A Muslim inmate who alleged that prison officials in Orient, Ohio, forced him to attend a Christian ministry even in prison may proceed with his religious liberty claims, a federal district court judge has ruled.
U.S. District Judge for the Southern District of Ohio Algenon L. Marbley reasoned that the prison officials’ actions may have violated both the Free Exercise Clause and the Establishment Clause of the First Amendment.
Aaron Young, who practices Islam, was housed at the Correctional Reception Center (CRFC) in Orient, Ohio. In July 2015, Young alleges that prison officials forced him to attend an event at CRC featuring Bill Glass Ministries, a Christian organization that proselytizes to non-Christian inmates. Prison officials contended that all inmates needed to attend for safety reasons. However, Young pointed out that not all inmates were forced to attend a February 2015 Black History event at the facility.
Young sued prison officials, alleging that prison officials violated his religious liberty rights under both religion clauses of the First Amendment. Regarding the Free Exercise Clause claim, Young contended that forcing him to attend a Christian event substantially burdened his free-exercise rights to practice Islam and that prison officials lacked a reasonable pedagogical reason for making him attend.
The prison official defendants countered that their actions were justified by safety and security. However, Judge Marbley questioned this in his June 14, 2018, decision in Young v. Chuvalis. He wrote that “it is difficult to conclude that the unsupported statement that the mandatory attendance policy was created for the safety and security of the prison is anything other than a mere fig leaf.”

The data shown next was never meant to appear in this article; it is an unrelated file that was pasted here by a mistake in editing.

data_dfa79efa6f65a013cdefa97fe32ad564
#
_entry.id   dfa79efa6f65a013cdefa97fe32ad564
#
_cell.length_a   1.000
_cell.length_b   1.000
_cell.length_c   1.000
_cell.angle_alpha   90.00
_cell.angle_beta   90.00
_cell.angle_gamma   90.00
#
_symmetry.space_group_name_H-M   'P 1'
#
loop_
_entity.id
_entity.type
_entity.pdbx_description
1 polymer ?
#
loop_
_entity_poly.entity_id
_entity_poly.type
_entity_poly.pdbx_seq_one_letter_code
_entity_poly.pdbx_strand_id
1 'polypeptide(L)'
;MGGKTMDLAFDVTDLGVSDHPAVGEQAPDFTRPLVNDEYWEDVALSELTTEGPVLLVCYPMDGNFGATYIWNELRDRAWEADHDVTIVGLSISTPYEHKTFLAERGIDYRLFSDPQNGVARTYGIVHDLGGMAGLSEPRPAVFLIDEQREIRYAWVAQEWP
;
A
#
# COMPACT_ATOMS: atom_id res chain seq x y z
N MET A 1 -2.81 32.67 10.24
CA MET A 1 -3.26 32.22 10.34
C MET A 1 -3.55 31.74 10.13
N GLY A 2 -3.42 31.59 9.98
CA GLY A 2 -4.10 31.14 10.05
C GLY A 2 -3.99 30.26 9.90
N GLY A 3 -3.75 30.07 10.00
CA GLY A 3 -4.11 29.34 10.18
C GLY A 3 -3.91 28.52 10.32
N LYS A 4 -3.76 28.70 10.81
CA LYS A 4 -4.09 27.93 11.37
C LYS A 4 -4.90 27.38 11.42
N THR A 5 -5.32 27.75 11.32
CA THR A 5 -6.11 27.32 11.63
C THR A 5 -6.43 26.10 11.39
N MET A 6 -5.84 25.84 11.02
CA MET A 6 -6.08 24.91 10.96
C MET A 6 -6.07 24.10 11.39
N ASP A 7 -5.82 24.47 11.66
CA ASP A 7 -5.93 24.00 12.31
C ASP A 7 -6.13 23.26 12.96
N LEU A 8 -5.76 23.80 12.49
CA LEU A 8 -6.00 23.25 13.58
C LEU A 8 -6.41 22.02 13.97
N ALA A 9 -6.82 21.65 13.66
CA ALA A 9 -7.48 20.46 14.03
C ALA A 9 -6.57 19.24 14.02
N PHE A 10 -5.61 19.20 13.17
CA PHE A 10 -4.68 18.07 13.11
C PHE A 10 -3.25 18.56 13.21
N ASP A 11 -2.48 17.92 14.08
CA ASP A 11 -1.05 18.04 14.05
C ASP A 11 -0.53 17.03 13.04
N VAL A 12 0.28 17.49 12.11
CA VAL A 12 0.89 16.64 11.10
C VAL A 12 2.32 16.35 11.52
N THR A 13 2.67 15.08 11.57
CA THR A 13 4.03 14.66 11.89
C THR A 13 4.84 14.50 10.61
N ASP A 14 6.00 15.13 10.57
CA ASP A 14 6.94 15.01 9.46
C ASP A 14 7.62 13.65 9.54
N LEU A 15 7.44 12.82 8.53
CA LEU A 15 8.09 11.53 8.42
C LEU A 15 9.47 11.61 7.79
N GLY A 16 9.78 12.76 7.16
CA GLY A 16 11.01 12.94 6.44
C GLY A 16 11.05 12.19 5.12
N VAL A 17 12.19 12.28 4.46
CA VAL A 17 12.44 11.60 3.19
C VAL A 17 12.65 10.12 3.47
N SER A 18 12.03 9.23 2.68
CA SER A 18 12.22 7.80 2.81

Judge Marbley also refused to grant the defendant officials summary judgment on the Establishment Clause claim. He analyzed the claim under the Lemon test from the U.S. Supreme Court’s 1971 decision in Lemon v. Kurtzman. That test has several prongs, including:
- that the government has a secular purpose for the regulation or policy;
- that the policy does not directly advance or endorse religion; and
- that it does not constitute excessive entanglement of church and state.
Prison officials contended that they had a secular purpose to provide entertainment to the inmates and were not focused on religious content. However, the warden conceded that the event was “faith-based.” Thus, there is a good argument that the primary purpose of the event was religious, not secular.
Similarly, it appears that there is valid evidence that the event had the purpose of advancing or endorsing religion. “The question is whether the event as a whole, including the requirement of mandatory attendance, would be perceived by a reasonable person as state endorsement of religion,” wrote Judge Marbley.
The judge reasoned that whether the event directly advanced religion could not be decided on summary judgment, as each side presented evidence that the event was either predominately religious or predominately secular. In other words, a jury needs to decide the question.
The prison officials also argued that they should be entitled to qualified immunity – a doctrine that shields government officials from liability unless they violate clearly established constitutional or statutory rights. Judge Marbley rejected the qualified immunity defense, explaining that there is an “overwhelming” body of case law that prohibits prison officials from forcing or coercing inmates to attend religious services of which they are not a member.
In his opinion, Judge Marbley showed remarkable sensitivity to the rights of prisoners, writing: “In other words, the position of the prisoner is one of exceptional vulnerability. The Court must therefore guard their First Amendment rights with exceptional zeal.” If only more federal and state judges harbored similar sentiments, then the rights of prisoners would be treated with more respect.
Prisoners are human beings who do not lose all of their constitutional rights simply because they are behind bars. Judge Marbley’s opinion is a sterling example of a judge caring about constitutional freedoms.